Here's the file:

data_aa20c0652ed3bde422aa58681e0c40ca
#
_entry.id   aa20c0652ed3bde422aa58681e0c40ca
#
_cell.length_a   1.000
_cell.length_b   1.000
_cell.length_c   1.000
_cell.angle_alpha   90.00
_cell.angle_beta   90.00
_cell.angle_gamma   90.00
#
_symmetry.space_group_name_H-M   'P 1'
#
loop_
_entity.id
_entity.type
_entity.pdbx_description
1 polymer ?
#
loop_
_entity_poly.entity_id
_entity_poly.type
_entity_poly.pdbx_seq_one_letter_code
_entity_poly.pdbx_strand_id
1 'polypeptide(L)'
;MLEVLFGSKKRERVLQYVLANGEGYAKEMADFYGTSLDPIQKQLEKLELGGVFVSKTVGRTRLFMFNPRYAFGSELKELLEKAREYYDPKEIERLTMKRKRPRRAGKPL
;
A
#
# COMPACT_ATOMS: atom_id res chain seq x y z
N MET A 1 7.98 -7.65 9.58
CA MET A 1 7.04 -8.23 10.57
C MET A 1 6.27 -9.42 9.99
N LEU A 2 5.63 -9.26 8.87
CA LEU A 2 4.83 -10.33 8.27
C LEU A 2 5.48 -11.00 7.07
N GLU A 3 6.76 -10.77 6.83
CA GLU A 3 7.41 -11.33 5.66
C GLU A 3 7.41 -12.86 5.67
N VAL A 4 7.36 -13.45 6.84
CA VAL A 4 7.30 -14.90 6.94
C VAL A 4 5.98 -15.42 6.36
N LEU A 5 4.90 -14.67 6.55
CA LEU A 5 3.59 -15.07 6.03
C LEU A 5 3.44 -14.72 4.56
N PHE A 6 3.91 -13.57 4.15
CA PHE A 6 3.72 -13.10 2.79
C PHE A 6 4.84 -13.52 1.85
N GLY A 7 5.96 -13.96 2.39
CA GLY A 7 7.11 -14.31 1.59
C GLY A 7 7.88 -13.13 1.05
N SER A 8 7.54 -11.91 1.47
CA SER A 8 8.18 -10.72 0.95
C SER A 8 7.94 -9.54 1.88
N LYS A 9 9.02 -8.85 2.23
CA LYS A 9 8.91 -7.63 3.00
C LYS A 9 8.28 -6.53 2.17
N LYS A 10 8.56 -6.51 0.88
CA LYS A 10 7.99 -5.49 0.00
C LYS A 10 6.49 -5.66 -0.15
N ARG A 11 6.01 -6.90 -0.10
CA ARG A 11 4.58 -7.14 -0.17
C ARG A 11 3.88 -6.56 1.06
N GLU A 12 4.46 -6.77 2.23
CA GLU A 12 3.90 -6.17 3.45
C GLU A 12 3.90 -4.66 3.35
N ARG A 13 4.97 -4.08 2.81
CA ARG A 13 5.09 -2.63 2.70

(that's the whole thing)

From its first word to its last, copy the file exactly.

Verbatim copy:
data_aa20c0652ed3bde422aa58681e0c40ca
#
_entry.id   aa20c0652ed3bde422aa58681e0c40ca
#
_cell.length_a   1.000
_cell.length_b   1.000
_cell.length_c   1.000
_cell.angle_alpha   90.00
_cell.angle_beta   90.00
_cell.angle_gamma   90.00
#
_symmetry.space_group_name_H-M   'P 1'
#
loop_
_entity.id
_entity.type
_entity.pdbx_description
1 polymer ?
#
loop_
_entity_poly.entity_id
_entity_poly.type
_entity_poly.pdbx_seq_one_letter_code
_entity_poly.pdbx_strand_id
1 'polypeptide(L)'
;MLEVLFGSKKRERVLQYVLANGEGYAKEMADFYGTSLDPIQKQLEKLELGGVFVSKTVGRTRLFMFNPRYAFGSELKELLEKAREYYDPKEIERLTMKRKRPRRAGKPL
;
A
#
# COMPACT_ATOMS: atom_id res chain seq x y z
N MET A 1 7.98 -7.65 9.58
CA MET A 1 7.04 -8.23 10.57
C MET A 1 6.27 -9.42 9.99
N LEU A 2 5.63 -9.26 8.87
CA LEU A 2 4.83 -10.33 8.27
C LEU A 2 5.48 -11.00 7.07
N GLU A 3 6.76 -10.77 6.83
CA GLU A 3 7.41 -11.33 5.66
C GLU A 3 7.41 -12.86 5.67
N VAL A 4 7.36 -13.45 6.84
CA VAL A 4 7.30 -14.90 6.94
C VAL A 4 5.98 -15.42 6.36
N LEU A 5 4.90 -14.67 6.55
CA LEU A 5 3.59 -15.07 6.03
C LEU A 5 3.44 -14.72 4.56
N PHE A 6 3.91 -13.57 4.15
CA PHE A 6 3.72 -13.10 2.79
C PHE A 6 4.84 -13.52 1.85
N GLY A 7 5.96 -13.96 2.39
CA GLY A 7 7.11 -14.31 1.59
C GLY A 7 7.88 -13.13 1.05
N SER A 8 7.54 -11.91 1.47
CA SER A 8 8.18 -10.72 0.95
C SER A 8 7.94 -9.54 1.88
N LYS A 9 9.02 -8.85 2.23
CA LYS A 9 8.91 -7.63 3.00
C LYS A 9 8.28 -6.53 2.17
N LYS A 10 8.56 -6.51 0.88
CA LYS A 10 7.99 -5.49 0.00
C LYS A 10 6.49 -5.66 -0.15
N ARG A 11 6.01 -6.90 -0.10
CA ARG A 11 4.58 -7.14 -0.17
C ARG A 11 3.88 -6.56 1.06
N GLU A 12 4.46 -6.77 2.23
CA GLU A 12 3.90 -6.17 3.45
C GLU A 12 3.90 -4.66 3.35
N ARG A 13 4.97 -4.08 2.81
CA ARG A 13 5.09 -2.63 2.70